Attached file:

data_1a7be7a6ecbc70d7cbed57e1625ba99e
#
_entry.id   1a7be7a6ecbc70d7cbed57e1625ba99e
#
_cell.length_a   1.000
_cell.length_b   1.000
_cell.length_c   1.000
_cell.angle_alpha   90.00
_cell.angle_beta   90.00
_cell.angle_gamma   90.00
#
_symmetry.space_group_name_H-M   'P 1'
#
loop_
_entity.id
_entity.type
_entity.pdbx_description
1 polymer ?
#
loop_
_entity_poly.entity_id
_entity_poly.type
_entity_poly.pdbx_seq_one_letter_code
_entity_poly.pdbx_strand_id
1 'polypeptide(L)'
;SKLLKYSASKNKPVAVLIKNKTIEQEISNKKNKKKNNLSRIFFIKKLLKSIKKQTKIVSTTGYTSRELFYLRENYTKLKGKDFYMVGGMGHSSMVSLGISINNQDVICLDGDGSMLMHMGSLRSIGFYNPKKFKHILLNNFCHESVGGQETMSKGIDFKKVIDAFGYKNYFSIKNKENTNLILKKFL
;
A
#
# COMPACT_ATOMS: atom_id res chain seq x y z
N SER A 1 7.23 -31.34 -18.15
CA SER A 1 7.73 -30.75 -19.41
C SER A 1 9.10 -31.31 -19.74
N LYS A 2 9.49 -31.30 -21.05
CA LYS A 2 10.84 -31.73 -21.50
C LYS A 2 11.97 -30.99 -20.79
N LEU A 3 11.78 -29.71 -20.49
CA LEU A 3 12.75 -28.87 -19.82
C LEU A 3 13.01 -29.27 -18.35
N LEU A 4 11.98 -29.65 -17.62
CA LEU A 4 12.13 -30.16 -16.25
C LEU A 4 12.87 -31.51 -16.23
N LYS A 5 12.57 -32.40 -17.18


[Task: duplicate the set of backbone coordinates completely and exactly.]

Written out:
data_1a7be7a6ecbc70d7cbed57e1625ba99e
#
_entry.id   1a7be7a6ecbc70d7cbed57e1625ba99e
#
_cell.length_a   1.000
_cell.length_b   1.000
_cell.length_c   1.000
_cell.angle_alpha   90.00
_cell.angle_beta   90.00
_cell.angle_gamma   90.00
#
_symmetry.space_group_name_H-M   'P 1'
#
loop_
_entity.id
_entity.type
_entity.pdbx_description
1 polymer ?
#
loop_
_entity_poly.entity_id
_entity_poly.type
_entity_poly.pdbx_seq_one_letter_code
_entity_poly.pdbx_strand_id
1 'polypeptide(L)'
;SKLLKYSASKNKPVAVLIKNKTIEQEISNKKNKKKNNLSRIFFIKKLLKSIKKQTKIVSTTGYTSRELFYLRENYTKLKGKDFYMVGGMGHSSMVSLGISINNQDVICLDGDGSMLMHMGSLRSIGFYNPKKFKHILLNNFCHESVGGQETMSKGIDFKKVIDAFGYKNYFSIKNKENTNLILKKFL
;
A
#
# COMPACT_ATOMS: atom_id res chain seq x y z
N SER A 1 7.23 -31.34 -18.15
CA SER A 1 7.73 -30.75 -19.41
C SER A 1 9.10 -31.31 -19.74
N LYS A 2 9.49 -31.30 -21.05
CA LYS A 2 10.84 -31.73 -21.50
C LYS A 2 11.97 -30.99 -20.79
N LEU A 3 11.78 -29.71 -20.49
CA LEU A 3 12.75 -28.87 -19.82
C LEU A 3 13.01 -29.27 -18.35
N LEU A 4 11.98 -29.65 -17.62
CA LEU A 4 12.13 -30.16 -16.25
C LEU A 4 12.87 -31.51 -16.23
N LYS A 5 12.57 -32.40 -17.18